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24-h sheltering behaviour of individually kept horses during Swedish summer weather.

https://arctichealth.org/en/permalink/ahliterature276827
Source
Acta Vet Scand. 2015 Aug 20;57:45
Publication Type
Article
Date
Aug-20-2015
Author
Elke Hartmann
Richard J Hopkins
Claudia von Brömssen
Kristina Dahlborn
Source
Acta Vet Scand. 2015 Aug 20;57:45
Date
Aug-20-2015
Language
English
Publication Type
Article
Keywords
Animal Husbandry - methods - physiology
Animal Welfare - methods - physiology
Animals - methods - physiology
Behavior, Animal - methods - physiology
Circadian Rhythm - methods - physiology
Female - methods - physiology
Horses - methods - physiology
Housing, Animal - methods - physiology
Insects - methods - physiology
Male - methods - physiology
Seasons - methods - physiology
Sweden - methods - physiology
Weather - methods - physiology
Abstract
Provision of shelter for horses kept on summer pasture is rarely considered in welfare guidelines, perhaps because the benefits of shelter in warm conditions are poorly documented scientifically. For cattle, shade is a valued resource during summer and can mitigate the adverse effects of warm weather on well-being and performance. We found in a previous study that horses utilized shelters frequently in summer. A shelter with a roof and closed on three sides (shelter A) was preferred and can reduce insect pressure whereas a shelter with roof and open on three sides was not utilized. However, shelter A restricts the all-round view of a horse, which may be important for horses as flight animals. Therefore, we studied whether a shelter with roof, where only the upper half of the rear wall was closed (shelter B), would be utilized while maintaining insect protection properties and satisfying the horses' sense for security. A third shelter was offered with walls but no roof (shelter C) to evaluate whether the roof itself is an important feature from the horse's perspective. Eight Warmblood horses were tested each for 2?days, kept individually for 24?h in two paddocks with access to shelters A and B, or shelters A and C, respectively. Shelter use was recorded continuously during the night (1800-2400?h, 0200-0600?h) and the following day (0900-1600?h), and insect defensive behaviour (e.g., tail swish) in instantaneous scan samples at 5-min intervals during daytime.
Seven horses used both shelters A and B, but when given the choice between shelters A and C, shelter C was scarcely visited. There was no difference in duration of shelter use between night (105.8???53.6?min) and day (100.8???53.8, P?=?0.829). Daytime shelter use had a significant effect on insect defensive behaviours (P?=?0.027). The probability of performing these behaviours was lowest when horses used shelter A compared to being outside (P?=?0.038).
Horses only utilized shelters with a roof whilst a shelter with roof and closed on three sides had the best potential to lower insect disturbance during daytime in summer.
Notes
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Cites: J Anim Sci. 2014 Apr;92(4):1708-1724492578
Cites: J Anim Sci. 2015 Feb;93(2):802-1026020760
PubMed ID
26289447 View in PubMed
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Accident risk of road and weather conditions on different road types.

https://arctichealth.org/en/permalink/ahliterature297850
Source
Accid Anal Prev. 2019 Jan; 122:181-188
Publication Type
Journal Article
Date
Jan-2019
Author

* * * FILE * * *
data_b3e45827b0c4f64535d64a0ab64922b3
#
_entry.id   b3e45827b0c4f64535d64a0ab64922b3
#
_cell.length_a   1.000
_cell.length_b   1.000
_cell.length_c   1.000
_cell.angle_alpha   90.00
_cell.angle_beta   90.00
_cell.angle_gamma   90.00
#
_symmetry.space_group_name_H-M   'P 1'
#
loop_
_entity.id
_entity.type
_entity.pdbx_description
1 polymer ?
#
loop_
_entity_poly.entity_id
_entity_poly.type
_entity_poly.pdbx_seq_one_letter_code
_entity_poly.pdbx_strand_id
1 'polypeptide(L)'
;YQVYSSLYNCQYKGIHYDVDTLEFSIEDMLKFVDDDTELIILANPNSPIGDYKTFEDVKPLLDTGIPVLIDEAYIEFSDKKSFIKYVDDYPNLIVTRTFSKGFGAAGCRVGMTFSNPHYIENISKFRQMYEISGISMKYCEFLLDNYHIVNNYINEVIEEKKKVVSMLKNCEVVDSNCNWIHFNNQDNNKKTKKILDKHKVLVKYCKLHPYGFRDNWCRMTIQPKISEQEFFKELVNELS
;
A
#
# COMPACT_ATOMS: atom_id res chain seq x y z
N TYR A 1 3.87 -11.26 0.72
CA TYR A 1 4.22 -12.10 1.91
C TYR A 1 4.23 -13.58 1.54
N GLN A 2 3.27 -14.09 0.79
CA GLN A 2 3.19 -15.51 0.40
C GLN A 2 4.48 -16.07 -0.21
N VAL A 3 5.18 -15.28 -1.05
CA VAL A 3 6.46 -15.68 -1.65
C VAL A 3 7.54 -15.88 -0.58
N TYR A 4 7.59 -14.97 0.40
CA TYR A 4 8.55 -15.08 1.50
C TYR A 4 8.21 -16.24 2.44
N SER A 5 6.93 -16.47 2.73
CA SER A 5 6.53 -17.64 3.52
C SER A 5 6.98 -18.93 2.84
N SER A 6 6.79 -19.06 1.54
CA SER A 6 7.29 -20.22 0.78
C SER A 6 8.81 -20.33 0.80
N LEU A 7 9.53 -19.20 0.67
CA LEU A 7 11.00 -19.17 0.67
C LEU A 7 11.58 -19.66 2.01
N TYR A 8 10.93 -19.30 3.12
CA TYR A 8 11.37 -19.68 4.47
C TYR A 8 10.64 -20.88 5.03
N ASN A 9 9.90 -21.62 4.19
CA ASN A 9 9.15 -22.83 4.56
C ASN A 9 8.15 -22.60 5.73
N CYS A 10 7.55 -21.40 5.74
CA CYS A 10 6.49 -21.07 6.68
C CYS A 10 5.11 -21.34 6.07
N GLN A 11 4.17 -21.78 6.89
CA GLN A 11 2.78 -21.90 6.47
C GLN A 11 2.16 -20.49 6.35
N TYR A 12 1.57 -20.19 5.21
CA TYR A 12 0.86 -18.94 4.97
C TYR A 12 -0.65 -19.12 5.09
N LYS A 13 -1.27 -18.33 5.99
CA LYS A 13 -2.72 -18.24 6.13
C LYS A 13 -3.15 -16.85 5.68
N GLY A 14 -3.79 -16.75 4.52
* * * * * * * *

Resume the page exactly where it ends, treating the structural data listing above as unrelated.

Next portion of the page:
Fanny Malin
Ilkka Norros
Satu Innamaa
Author Affiliation
VTT Technical Research Centre of Finland Ltd., Vuorimiehentie 3, 02150 Espoo, Finland. Electronic address: fanny.malin@vtt.fi.
Source
Accid Anal Prev. 2019 Jan; 122:181-188
Date
Jan-2019
Language
English
Publication Type
Journal Article
Keywords
Accidents, Traffic - statistics & numerical data
Automobile Driving - statistics & numerical data
Built Environment - statistics & numerical data
Finland
Humans
Risk assessment
Risk factors
Weather
Abstract
This study was designed to investigate the relative accident risk of different road weather conditions and combinations of conditions. The study applied a recently developed method which is based on the notion of Palm probability, originating in the theory of random point processes, which in this case corresponds to picking a random vehicle from the traffic. The method consists of calculating the Palm distribution of different conditions and comparing it with the distribution of the same conditions as seen by the accidents. The condition affects the accident risk statistically, when these two distributions differ. The study included all police reported single- and multi-vehicle accidents (N?=?10,646) occurring on 43 main roads in Finland during the years 2014-2016. A major contribution of this paper is the demonstration of the method on national scale by using estimated hourly traffic volumes on road segments instead of measured ones, which would have been available for few roads only. Accident risks are commonly examined in relation to traffic volume. This paper includes the speed of the traffic and thus, the paper examines accident risk in relation to the time spent on the road segment in certain conditions. The hour-level weather and road condition data per segment were obtained from nearby road weather stations. The relative accident risks were increased for poor road weather conditions; however, they were highest for icy rain and slippery and very slippery road conditions. When comparing the relative accident risk based on road type, the results showed that the risk in poor weather and road conditions was higher on motorways compared to two-lane and multiple-lane roads even though the overall risk was lower on motorways. Furthermore, the corresponding relative accident risks were generally higher for single-vehicle accidents compared to multi-vehicle accidents.
PubMed ID